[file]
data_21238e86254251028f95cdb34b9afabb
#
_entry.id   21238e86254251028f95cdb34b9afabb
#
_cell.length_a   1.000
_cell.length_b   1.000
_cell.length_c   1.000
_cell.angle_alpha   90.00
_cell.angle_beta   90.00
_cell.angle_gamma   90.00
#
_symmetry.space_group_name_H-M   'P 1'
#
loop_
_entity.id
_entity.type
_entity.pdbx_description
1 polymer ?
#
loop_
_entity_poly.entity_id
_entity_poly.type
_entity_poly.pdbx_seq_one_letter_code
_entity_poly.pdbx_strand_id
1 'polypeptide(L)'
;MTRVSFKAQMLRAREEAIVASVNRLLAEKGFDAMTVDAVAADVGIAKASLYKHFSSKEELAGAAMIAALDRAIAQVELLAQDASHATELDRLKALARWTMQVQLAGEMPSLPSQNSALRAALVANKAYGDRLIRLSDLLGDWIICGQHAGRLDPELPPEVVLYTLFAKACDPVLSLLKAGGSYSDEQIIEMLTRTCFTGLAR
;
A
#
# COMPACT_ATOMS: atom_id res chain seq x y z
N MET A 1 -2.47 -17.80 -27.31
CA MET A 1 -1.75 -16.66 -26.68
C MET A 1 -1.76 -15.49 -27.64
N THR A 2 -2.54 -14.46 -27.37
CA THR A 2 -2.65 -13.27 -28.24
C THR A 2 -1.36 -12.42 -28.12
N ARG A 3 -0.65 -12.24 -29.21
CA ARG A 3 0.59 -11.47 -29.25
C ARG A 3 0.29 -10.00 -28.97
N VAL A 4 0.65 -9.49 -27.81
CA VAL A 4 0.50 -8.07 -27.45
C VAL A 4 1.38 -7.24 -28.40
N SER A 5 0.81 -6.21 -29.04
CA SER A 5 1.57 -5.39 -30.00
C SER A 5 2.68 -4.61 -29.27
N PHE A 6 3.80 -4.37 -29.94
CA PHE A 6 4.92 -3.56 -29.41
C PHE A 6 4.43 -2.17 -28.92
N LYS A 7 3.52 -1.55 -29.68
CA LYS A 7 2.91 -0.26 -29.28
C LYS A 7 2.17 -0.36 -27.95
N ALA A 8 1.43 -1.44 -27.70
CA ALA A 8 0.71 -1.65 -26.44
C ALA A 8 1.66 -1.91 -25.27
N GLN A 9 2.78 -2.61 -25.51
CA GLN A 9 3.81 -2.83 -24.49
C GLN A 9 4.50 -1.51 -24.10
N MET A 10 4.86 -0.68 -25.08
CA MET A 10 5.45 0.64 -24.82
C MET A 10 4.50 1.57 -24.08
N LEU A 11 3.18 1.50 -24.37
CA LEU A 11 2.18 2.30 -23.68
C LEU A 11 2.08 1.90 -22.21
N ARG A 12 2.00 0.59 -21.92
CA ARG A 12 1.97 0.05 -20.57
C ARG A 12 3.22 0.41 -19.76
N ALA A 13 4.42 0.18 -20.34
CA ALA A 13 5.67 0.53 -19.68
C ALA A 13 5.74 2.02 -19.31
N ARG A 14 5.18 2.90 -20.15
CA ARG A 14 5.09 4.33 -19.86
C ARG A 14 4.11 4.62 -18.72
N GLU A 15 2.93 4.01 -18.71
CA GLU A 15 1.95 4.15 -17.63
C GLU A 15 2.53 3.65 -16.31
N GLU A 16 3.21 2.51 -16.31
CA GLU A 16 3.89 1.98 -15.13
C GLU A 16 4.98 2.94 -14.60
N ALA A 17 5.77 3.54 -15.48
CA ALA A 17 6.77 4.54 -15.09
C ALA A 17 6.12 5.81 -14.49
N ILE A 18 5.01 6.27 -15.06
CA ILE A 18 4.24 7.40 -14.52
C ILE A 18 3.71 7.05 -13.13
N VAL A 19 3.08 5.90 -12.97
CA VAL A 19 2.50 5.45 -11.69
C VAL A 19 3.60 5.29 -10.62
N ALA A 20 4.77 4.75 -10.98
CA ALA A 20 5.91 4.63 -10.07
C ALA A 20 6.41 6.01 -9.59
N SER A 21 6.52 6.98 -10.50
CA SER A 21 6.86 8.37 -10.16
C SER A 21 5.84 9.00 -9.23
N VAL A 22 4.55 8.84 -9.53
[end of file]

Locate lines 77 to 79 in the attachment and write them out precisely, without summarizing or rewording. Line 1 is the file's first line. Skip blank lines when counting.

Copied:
CA GLU A 16 3.89 1.98 -15.13
C GLU A 16 4.98 2.94 -14.60
N ALA A 17 5.77 3.54 -15.48